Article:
Mark's presentation was not demeaning to any set of people, did not portray any set of people as sexual objects, did not marginalise or reinforce negative stereotypes of any set of people. As such it did not fall under the major raison d'être of the Anti-Harassment Policy.
There is, perhaps, a slightly valid concern that the images could have acted as an emotional 'trigger' in the relatively unlikely case there there was someone in the room who had suffered abuse in a form similar to the scenes were were being depicted.
Yet even in this respect, Mark's choice of imagery seems to have been well-chosen to avoid problems. The 'top' in the image where the woman is being dominated is also a woman, not a man — thus distinguishing the scene clearly from what is presumably the most common form of such abuse.
And although it's been described as an image of a woman "being choked", that's not really true either — the item that's being held is actually under her chin and not even that close to her throat; the image is not even depicting strangulation in play. And it is clearly play; the lady in the foreground of that image doesn't even seem to be displaying any kind of pain or fear. Looking at that photo, I'm willing to bet that they haven't even agreed in advance on a 'safe word'.
People respond highly to emotion in what they see, so regardless of the arrangement of people and items, the expression on the faces of the participants is extremely relevant. The image which Mark used portrays a scene in which the participants all seem content, and thus seems fairly unlikely to have the 'trigger' effect that would potentially be a concern.
Obviously, the likelihood of it being such a 'trigger' is not zero. But then again, if you happened to choose a background colour for your slides which matches the colour of the room I was abused in, and I suddenly see that colour spread all over the projected screen in front of me, then that the probability of that being a 'trigger' is not zero either. We aren't striving for a zero probability. We strive for a reasonable balance between the likelihood of really upsetting someone, and the need to really reach our audience and have them feel for the subject we're talking about.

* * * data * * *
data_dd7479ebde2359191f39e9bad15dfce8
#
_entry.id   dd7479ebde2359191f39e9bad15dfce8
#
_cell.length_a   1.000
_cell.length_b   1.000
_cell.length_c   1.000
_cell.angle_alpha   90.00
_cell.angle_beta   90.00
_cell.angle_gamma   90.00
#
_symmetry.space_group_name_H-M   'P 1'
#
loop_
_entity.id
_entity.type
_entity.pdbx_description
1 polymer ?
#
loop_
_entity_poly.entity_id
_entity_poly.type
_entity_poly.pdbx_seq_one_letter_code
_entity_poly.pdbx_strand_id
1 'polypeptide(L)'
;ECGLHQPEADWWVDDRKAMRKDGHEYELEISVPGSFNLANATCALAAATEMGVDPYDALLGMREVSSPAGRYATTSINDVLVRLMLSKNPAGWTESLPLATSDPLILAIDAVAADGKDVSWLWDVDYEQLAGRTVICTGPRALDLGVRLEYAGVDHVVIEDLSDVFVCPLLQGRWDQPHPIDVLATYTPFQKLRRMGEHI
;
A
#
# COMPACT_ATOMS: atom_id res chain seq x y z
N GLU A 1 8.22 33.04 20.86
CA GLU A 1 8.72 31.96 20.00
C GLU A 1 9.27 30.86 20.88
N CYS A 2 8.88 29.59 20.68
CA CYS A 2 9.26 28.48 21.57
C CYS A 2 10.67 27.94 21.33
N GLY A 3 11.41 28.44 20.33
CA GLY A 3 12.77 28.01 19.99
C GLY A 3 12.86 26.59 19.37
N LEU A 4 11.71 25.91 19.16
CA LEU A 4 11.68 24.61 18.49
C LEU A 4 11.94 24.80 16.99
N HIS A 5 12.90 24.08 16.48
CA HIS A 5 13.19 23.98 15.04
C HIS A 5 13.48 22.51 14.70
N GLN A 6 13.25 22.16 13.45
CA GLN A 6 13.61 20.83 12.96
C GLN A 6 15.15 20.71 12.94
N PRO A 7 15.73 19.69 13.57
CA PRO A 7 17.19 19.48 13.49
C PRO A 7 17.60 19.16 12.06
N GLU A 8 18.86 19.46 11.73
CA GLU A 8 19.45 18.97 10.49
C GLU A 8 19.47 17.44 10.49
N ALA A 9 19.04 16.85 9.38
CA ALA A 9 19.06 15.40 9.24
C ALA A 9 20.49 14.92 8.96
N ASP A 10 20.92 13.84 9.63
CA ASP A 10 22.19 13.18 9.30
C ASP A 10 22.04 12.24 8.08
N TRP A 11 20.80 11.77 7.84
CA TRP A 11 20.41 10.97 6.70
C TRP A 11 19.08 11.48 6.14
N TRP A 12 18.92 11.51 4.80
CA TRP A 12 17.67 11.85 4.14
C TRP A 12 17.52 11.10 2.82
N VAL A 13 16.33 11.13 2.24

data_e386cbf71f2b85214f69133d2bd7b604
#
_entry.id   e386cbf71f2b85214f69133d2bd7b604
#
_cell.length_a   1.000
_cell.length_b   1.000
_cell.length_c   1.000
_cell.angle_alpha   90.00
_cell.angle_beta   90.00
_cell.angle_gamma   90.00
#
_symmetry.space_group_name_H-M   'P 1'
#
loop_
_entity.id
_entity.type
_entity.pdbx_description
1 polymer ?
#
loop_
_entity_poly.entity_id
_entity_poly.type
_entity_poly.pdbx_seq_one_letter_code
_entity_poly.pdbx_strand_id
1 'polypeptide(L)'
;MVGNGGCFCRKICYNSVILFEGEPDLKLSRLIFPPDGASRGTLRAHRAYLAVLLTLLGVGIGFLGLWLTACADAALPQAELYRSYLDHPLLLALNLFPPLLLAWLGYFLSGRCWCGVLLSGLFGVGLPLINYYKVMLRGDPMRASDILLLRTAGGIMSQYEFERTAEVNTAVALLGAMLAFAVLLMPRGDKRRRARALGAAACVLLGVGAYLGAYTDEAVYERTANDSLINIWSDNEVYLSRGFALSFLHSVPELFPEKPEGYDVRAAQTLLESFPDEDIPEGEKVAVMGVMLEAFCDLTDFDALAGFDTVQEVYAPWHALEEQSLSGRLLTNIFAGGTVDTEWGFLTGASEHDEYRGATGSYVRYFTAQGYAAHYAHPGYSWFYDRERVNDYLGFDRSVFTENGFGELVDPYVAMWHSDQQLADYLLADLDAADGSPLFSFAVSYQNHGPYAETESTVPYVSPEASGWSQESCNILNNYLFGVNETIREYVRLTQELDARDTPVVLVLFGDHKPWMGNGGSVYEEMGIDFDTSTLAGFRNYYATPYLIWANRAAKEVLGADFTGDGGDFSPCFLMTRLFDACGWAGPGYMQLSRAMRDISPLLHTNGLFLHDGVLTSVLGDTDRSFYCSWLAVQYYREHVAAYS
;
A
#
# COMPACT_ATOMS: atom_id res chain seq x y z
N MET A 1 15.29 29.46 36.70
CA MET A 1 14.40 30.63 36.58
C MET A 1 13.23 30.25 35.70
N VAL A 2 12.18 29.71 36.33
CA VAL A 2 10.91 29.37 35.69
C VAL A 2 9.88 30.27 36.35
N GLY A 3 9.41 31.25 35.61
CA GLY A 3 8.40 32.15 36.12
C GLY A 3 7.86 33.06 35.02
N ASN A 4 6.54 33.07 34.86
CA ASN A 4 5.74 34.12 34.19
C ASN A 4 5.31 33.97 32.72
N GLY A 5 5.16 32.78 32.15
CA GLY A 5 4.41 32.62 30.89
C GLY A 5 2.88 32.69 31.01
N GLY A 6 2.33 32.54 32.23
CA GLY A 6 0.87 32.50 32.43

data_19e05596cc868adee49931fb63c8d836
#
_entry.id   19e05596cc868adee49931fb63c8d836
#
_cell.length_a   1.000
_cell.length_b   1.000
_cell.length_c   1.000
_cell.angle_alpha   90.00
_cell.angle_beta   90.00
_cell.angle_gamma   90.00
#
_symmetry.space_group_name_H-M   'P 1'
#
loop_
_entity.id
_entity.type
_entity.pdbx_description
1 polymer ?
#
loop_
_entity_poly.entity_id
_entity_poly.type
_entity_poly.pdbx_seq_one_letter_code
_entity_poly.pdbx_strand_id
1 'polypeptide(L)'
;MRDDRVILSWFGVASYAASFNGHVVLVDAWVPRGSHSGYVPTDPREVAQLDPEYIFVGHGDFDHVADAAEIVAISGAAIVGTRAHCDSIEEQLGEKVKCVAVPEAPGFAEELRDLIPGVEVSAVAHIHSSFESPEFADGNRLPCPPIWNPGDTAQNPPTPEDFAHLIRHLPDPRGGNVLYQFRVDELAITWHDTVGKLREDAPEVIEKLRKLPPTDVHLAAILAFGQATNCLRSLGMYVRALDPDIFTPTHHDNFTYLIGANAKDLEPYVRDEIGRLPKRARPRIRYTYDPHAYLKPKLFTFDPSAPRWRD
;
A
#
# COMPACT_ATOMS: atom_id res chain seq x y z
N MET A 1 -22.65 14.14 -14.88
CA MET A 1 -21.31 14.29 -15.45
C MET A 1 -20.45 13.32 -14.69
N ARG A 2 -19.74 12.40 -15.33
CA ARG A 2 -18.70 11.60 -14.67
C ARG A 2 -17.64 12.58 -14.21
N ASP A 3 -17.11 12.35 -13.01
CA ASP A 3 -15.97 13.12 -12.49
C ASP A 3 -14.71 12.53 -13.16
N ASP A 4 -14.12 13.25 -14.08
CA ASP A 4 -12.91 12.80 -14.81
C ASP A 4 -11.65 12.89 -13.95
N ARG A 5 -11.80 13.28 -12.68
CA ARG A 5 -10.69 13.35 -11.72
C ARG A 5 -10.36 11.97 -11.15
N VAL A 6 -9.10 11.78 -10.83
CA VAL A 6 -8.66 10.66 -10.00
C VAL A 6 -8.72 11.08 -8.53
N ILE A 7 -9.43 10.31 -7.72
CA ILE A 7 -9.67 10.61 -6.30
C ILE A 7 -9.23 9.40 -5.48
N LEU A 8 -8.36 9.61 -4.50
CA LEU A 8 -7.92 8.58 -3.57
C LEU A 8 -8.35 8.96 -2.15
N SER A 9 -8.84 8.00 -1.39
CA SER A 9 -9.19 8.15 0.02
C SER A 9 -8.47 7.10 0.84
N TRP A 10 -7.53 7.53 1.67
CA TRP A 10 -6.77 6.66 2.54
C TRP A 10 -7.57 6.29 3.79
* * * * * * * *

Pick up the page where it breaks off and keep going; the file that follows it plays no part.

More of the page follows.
In my opinion, Mark's presentation struck that balance perfectly.
I am increasingly concerned that our society is becoming a "New Salem", in which accusations of witchcraft have been replaced a cry of "you have made me feel upset". When faced with such an accusation there is no defence or denial which can possibly achieve anything but to confirm your evilness and make the situation worse for yourself.
There was even one person who tried to shut down the rational discussion of whether Mark's censure was a suitable application of the policy and was really in line with what the policy set out to achieve. He seemed to be trying to use the same cry to invoke a form of Godwin's Law by saying "I feel upset when I hear people talk against the policy", and claiming that the dialogue was "only serving to make people feel threatened, hurt and upset".
I was shocked and dismayed to hear such idiocy — this is not a kindergarten; this is the real world. If you can't handle a polite and rational discussion, SEEK HELP. Do not project your issues onto normal human beings and demand that censor their perfectly reasonable discussion simply in order to pander to your emotional issues.
There are certainly issues in our community, and very unacceptable behaviour happens at conferences. But Mark's presentation was not an example of that. To criticise him and apologise on his behalf is unhelpful and counterproductive, and those who do so are squandering their credibility which could more usefully be used on real issues.
We desperately need to stop being so oversensitive and obnoxious about non-issues like Mark's presentation, if we are to stand a chance of achieving community consensus and actually doing something about the very real issues we do have.